With solid foreign investor protection put in place, we have acquired wealth on the backs of local as well as migrant labour in an environment of thriving corruption, human rights violation and even higher consumerism that sees ecological disaster as an evil to be tolerated, as long as it has no direct impact on our individual lives. Our throw-away habits die hard and few would take the trouble to inculcate and practice eco-friendly lifestyles. Many of us wait for the government to lead the way. The government waits for the private sector to lead it.

There is something going on in Copenhagen: small under-developed island nations are leading a protest by poorer countries threatened by rising sea-levels – an effect of climate change – against developed superpowers that seek to maintain their comparatively extravagant and highly consumptive sophisticated lifestyles and higher standards of living. On 13 December 2009, over international media broadcast, the representative of Tuvalu at the Copenhagen climate talks made an impassioned plea to the US and the international community to agree on a legally binding solution on climate change to save his country from total oblivion. (ntv7 News)

Riots broke-out amongst peaceful protesters outside the meeting venue in Copenhagen with Danish police accusing particular groups of  being troublemakers and counter accusations of police brutality hurled in return. Yet, in Malaysia few see the significance of the Copenhagen climate talks.

Our backyard litter

We are preoccupied with our immediate situation including the political ‘sandiwara’ in the Barisan Nasional and the Pakatan Rakyat camps. Many prefer to live their lives today as they did yesterday for better or for worse. We have no time or incentive for internal reflection or evaluation of whether we are a cause of our odd and unpredictable weather conditions. A tragedy is taking place around us, yet most of us remain impervious and immune to its significance and implication.

That ecological preservation and environmental protection are bottom priorities on the government’s list is more than obvious. Our national car manufacturer, Proton, has come out with a new model the “Ezora” MPV and is going to export these and more to Thailand in future in a new trade deal between our governments. As an after thought, the Deputy Premier adds that eco-friendly features will be included and hopes to go into eco-friendly car manufacturing in future.

All these wonderful eco-friendly plans are for the future. How long term are those plans? What do we do with our current eco-unfriendly transport system where the private car is the star choice vehicle because no sensible public transport system exists?

In its obsessive support of our car industry, the BN Government has built numerous roads, overhead roads and proposed second bridge links (including proposed crooked bridges, now scrapped) to cater for unimaginable hordes of vehicles across the country.

With minimum monitoring of the extent of air pollution levels contributing to green house gas emissions, private citizens are pressured by hard sell into car ownership. Then, there is the issue of open burning that is blamed squarely on paddy farmers whiles large plantation corporations seem overlooked.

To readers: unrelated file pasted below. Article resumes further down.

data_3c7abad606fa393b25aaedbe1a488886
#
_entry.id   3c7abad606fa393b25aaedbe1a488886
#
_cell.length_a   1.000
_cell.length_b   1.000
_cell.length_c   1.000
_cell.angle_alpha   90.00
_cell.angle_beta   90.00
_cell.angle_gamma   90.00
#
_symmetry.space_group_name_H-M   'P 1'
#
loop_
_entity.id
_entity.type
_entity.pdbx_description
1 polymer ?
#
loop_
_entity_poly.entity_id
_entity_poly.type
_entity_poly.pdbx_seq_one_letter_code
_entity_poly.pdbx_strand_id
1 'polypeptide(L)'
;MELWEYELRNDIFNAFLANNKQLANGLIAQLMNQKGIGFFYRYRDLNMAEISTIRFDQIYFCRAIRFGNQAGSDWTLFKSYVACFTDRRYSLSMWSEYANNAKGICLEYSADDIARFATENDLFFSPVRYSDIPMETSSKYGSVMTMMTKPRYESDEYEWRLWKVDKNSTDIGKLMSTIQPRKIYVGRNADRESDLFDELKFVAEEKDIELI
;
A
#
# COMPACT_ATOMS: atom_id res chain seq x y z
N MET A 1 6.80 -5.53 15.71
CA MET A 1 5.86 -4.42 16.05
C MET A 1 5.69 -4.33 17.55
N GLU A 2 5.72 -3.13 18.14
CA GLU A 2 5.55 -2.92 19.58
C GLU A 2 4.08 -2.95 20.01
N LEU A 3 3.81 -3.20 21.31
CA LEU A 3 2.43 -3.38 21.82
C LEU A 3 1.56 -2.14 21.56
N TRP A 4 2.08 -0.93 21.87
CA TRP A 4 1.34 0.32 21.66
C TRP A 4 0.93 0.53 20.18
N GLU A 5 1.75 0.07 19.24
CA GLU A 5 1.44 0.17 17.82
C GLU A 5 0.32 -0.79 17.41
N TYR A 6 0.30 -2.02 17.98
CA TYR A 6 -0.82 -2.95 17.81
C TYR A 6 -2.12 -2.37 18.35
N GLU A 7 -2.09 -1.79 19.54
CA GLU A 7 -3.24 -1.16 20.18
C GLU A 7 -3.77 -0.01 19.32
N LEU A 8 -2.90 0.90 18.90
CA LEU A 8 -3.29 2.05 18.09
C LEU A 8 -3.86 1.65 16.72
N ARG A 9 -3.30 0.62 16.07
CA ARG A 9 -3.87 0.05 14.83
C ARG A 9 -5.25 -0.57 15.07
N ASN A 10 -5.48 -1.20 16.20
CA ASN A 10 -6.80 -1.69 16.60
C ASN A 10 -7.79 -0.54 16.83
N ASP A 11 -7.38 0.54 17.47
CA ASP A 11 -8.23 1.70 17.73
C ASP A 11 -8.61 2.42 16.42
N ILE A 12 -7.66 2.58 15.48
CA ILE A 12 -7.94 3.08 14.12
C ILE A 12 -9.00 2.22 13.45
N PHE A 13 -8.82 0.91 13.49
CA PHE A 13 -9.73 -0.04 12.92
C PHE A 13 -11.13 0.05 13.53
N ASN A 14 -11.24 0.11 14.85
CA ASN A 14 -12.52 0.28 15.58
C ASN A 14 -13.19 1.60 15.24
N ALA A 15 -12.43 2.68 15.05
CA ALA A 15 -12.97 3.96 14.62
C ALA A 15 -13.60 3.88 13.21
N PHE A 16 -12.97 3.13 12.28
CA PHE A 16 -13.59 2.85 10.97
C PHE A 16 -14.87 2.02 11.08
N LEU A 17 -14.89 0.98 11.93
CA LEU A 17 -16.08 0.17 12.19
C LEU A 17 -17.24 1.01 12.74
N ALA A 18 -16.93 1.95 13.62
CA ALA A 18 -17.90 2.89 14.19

One of the most laughable allegations posted on a blog was that wet rice growing causes high methane gas (a green house gas) emissions contributing to climate change. So should we stop eating rice? Deforestation is blamed partly on poor firewood collectors, whiles licences are handed out like sweets to large timber companies to legally log forests with little serious monitoring and enforcement about replanting. This brings to mind the public educational commercial alleging that jungles are lost through illegal logging.

The megalomania continues with mega projects and high-rise tower blocks steadily marching across the horizon, blocking out once scenic views and sunlight on the ground. The concrete jungle continues its rampant growth. Despite the numerous landslips that come with recent frequent torrential showers, the tragedy of the Bukit Antarabangsa and Highland Towers barely 10 years ago, and the landslip that destroyed a part of a Mara college in Bentong, Pahang on 6 December 2009 (Malaysian Mirror 8 Dec.2009), the determination to continue hill-slope and foot-hill building apparently remains unthwarted in the wild pursuit of profit.

Setting up a ‘Green Party’ by BN sympathisers to show the world that our politics is fashionable is merely for show, as these ‘paper heroes’ lend full support to the installation of nuclear power plants in the country.

Do these puppets really know what this entails and what devastation a nuclear accident can bring before they sing the praises of this dangerous alternative? Many developed countries increasingly shun nuclear energy from hard experience and knowledge of nuclear devastation. The Japanese banned it altogether after the atomic destruction of Hiroshima and Nagasaki by the Allies in 1945.

Now, when natural disasters occur almost simultaneously in so many places in the world and nations need to come together to find a workable solution to save our planet, Malaysia remains on the sidelines refusing to recognise the looming catastrophe. We should add our voice in support of the disadvantaged poor nations facing imminent extinction, but the government fears upsetting foreign investors. Our dependence on them is apparently addictive as the Government seeks to increase its fix and will continue to do so at the rakyat’s and the world’s expense.

Aliran exco member Angeline Loh highlights our apathy towards environmental degradation and climate change as an urgent issue that Malaysians should be aware of and consider.